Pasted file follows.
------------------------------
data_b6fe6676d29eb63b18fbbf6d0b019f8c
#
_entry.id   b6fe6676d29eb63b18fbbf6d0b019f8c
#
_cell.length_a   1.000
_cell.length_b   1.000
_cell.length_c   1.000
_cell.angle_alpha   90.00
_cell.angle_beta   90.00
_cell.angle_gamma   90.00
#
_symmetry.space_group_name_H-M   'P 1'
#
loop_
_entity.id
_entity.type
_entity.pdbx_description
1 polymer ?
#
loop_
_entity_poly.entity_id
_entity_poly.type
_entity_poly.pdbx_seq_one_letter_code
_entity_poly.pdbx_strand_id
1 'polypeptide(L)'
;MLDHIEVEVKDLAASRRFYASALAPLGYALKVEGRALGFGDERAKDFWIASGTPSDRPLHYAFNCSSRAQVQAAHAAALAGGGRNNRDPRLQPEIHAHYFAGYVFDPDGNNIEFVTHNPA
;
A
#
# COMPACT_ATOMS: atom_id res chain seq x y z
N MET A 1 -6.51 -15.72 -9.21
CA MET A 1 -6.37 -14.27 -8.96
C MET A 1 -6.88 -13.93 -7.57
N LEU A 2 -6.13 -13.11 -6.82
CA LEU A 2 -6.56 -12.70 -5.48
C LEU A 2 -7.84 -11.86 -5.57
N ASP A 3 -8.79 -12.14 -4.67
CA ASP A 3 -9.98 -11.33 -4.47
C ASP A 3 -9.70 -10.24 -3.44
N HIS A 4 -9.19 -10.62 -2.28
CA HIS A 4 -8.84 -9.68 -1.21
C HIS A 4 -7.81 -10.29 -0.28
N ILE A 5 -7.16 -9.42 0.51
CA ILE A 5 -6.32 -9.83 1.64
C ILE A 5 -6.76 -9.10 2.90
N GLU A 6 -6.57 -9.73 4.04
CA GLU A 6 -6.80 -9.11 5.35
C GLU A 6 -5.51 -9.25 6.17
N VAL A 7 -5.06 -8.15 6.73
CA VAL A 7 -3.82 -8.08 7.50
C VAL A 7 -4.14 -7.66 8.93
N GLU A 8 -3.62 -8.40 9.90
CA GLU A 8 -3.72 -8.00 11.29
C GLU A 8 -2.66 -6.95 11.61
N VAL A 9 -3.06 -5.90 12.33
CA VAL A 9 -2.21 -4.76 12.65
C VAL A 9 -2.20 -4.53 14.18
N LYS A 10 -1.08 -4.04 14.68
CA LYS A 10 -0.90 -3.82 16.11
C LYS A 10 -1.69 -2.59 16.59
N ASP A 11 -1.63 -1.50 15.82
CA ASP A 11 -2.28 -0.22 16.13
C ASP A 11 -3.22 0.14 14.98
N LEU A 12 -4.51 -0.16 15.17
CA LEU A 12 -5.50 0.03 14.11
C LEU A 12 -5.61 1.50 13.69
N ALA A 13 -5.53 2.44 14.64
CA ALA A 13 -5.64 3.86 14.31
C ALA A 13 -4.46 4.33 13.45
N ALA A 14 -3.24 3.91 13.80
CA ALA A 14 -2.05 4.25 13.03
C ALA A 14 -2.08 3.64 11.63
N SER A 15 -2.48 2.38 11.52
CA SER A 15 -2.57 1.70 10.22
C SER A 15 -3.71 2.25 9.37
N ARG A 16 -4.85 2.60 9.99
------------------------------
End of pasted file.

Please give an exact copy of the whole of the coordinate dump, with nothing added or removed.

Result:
data_b6fe6676d29eb63b18fbbf6d0b019f8c
#
_entry.id   b6fe6676d29eb63b18fbbf6d0b019f8c
#
_cell.length_a   1.000
_cell.length_b   1.000
_cell.length_c   1.000
_cell.angle_alpha   90.00
_cell.angle_beta   90.00
_cell.angle_gamma   90.00
#
_symmetry.space_group_name_H-M   'P 1'
#
loop_
_entity.id
_entity.type
_entity.pdbx_description
1 polymer ?
#
loop_
_entity_poly.entity_id
_entity_poly.type
_entity_poly.pdbx_seq_one_letter_code
_entity_poly.pdbx_strand_id
1 'polypeptide(L)'
;MLDHIEVEVKDLAASRRFYASALAPLGYALKVEGRALGFGDERAKDFWIASGTPSDRPLHYAFNCSSRAQVQAAHAAALAGGGRNNRDPRLQPEIHAHYFAGYVFDPDGNNIEFVTHNPA
;
A
#
# COMPACT_ATOMS: atom_id res chain seq x y z
N MET A 1 -6.51 -15.72 -9.21
CA MET A 1 -6.37 -14.27 -8.96
C MET A 1 -6.88 -13.93 -7.57
N LEU A 2 -6.13 -13.11 -6.82
CA LEU A 2 -6.56 -12.70 -5.48
C LEU A 2 -7.84 -11.86 -5.57
N ASP A 3 -8.79 -12.14 -4.67
CA ASP A 3 -9.98 -11.33 -4.47
C ASP A 3 -9.70 -10.24 -3.44
N HIS A 4 -9.19 -10.62 -2.28
CA HIS A 4 -8.84 -9.68 -1.21
C HIS A 4 -7.81 -10.29 -0.28
N ILE A 5 -7.16 -9.42 0.51
CA ILE A 5 -6.32 -9.83 1.64
C ILE A 5 -6.76 -9.10 2.90
N GLU A 6 -6.57 -9.73 4.04
CA GLU A 6 -6.80 -9.11 5.35
C GLU A 6 -5.51 -9.25 6.17
N VAL A 7 -5.06 -8.15 6.73
CA VAL A 7 -3.82 -8.08 7.50
C VAL A 7 -4.14 -7.66 8.93
N GLU A 8 -3.62 -8.40 9.90
CA GLU A 8 -3.72 -8.00 11.29
C GLU A 8 -2.66 -6.95 11.61
N VAL A 9 -3.06 -5.90 12.33
CA VAL A 9 -2.21 -4.76 12.65
C VAL A 9 -2.20 -4.53 14.18
N LYS A 10 -1.08 -4.04 14.68
CA LYS A 10 -0.90 -3.82 16.11
C LYS A 10 -1.69 -2.59 16.59
N ASP A 11 -1.63 -1.50 15.82
CA ASP A 11 -2.28 -0.22 16.13
C ASP A 11 -3.22 0.14 14.98
N LEU A 12 -4.51 -0.16 15.17
CA LEU A 12 -5.50 0.03 14.11
C LEU A 12 -5.61 1.50 13.69
N ALA A 13 -5.53 2.44 14.64
CA ALA A 13 -5.64 3.86 14.31
C ALA A 13 -4.46 4.33 13.45
N ALA A 14 -3.24 3.91 13.80
CA ALA A 14 -2.05 4.25 13.03
C ALA A 14 -2.08 3.64 11.63
N SER A 15 -2.48 2.38 11.52
CA SER A 15 -2.57 1.70 10.22
C SER A 15 -3.71 2.25 9.37
N ARG A 16 -4.85 2.60 9.99